When Steve DeLuca commutes to work, he takes a quick elevator ride from the apartment he shares with his wife and their two toddler children at Optima Signature in Chicago’s Streeterville neighborhood. Unlike many people, Mr. DeLuca isn’t new to working from home. He’s been doing it for more than a decade.
“I used to rent space at a WeWork, but the opportunity to lease a private office in our apartment building is far more attractive, especially now,” Mr. DeLuca , 43, a founder of a private equity real estate fund, said. “I can be home at a moment’s notice and I can also take an elevator to go back to the office at night when I need to.”
These days, Mr. DeLuca shares his private office with his wife so she can work quietly from 4:30 a.m. to 11:30 a.m. while he takes care of their children. Occasionally, the children join their parents in the 500-square-foot office, which they rent for about $1,200 per month, for a change of scenery from their apartment. The office comes with high-speed internet, office furniture and a small refrigerator.
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A Perk for Condo Owners
When social distancing guidelines shifted the workplace to home, luxury apartment and condo developers recognized the desirability of a remote office in their developments.
“I’ve been working out of my own home office these last few months and realized how much I need privacy while I’m on conference calls and Zoom meetings,” said Ophir Sternberg, founder and CEO of Lionheart Capital, developers of the Ritz-Carlton Residences, Miami Beach. “At the Ritz-Carlton Residences, which is almost sold out, we have suites that residents can buy to use as a nanny suite or for guests. We quickly realized that these suites would also be perfect for a private office. We’ve sold four of seven already.”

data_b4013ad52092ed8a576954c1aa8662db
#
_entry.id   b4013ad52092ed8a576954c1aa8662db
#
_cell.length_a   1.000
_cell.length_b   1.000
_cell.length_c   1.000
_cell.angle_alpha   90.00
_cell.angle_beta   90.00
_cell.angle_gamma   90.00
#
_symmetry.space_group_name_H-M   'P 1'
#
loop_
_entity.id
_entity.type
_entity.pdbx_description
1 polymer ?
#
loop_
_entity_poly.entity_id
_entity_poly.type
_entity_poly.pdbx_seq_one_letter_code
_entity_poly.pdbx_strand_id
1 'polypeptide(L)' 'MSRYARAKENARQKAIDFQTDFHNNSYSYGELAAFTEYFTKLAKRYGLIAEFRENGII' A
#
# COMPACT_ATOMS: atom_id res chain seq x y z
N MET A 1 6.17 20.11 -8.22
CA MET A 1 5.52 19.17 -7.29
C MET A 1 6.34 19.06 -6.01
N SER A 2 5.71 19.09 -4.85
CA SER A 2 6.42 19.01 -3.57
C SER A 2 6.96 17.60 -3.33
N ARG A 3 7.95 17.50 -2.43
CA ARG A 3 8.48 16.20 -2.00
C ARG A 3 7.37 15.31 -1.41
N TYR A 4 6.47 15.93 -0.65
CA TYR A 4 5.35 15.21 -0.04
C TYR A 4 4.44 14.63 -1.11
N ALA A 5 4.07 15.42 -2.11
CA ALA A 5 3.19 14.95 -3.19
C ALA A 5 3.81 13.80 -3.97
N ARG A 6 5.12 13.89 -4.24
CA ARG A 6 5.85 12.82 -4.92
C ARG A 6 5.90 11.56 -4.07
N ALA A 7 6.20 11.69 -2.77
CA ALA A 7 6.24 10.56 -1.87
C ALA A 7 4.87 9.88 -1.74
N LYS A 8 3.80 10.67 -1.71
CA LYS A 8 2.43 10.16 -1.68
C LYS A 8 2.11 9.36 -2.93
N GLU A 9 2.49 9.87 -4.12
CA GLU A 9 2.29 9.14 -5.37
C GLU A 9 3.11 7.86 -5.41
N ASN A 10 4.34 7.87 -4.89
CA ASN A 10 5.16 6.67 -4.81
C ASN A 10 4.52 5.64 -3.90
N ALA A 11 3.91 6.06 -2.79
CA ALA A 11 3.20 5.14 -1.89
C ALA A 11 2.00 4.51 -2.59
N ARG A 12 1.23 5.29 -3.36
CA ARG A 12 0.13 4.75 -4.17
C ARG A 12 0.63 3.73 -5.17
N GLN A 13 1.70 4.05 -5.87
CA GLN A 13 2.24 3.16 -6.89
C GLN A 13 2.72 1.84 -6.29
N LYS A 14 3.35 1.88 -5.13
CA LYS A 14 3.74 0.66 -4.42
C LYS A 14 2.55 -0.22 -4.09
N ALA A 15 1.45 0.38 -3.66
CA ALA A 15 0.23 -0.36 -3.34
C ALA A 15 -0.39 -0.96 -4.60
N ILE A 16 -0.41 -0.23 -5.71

The suites at the Ritz-Carlton Residences, which range in size from 460 to 560 square feet and are priced from $580,000, have floor-to-ceiling windows facing a meditation garden.
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“Some of the buyers use these offices in the morning, then head to their apartment for lunch and then work a little more before they go out on their boat,” Mr. Sternberg said.
The suites, which were designed by Piero Lissoni, include a terrace, a kitchenette and a full bathroom with Boffi fixtures.
“This pandemic changed the way people think about their workspace, so I’ll definitely incorporate more private offices in my future projects,” Mr. Sternberg said. “We’ve had workspaces in our condos before, but buyers love the fact that these are 100% private.”
At Turnberry Ocean Club in Miami, where residents are expected to move in this fall, two private suites, one with 370 and one with 480 square feet are available for condo owners to reserve for use as a remote office.
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“Ultimately, we want our residents to feel like they are living in a five-star hotel and that’s how these suites are designed, too,” said Jim Cohen, president of residential development for Fontainebleau Development, developers of Turnberry Ocean Club. “Our clientele includes lots of people who work remotely and expect a home office, so this is just one more private remote location for them to use. We also have an executive boardroom that can be reserved for conference calls or webinars.”
Residents at Turnberry can reserve the office suites at no cost for a few days or weeks, provided the space is available. Another option at Turnberry is to purchase one of the 31 cabanas that range in size from 230 to more than 400 square feet and can be set up as a poolside or beachfront office. The price range for the cabanas has yet to be determined.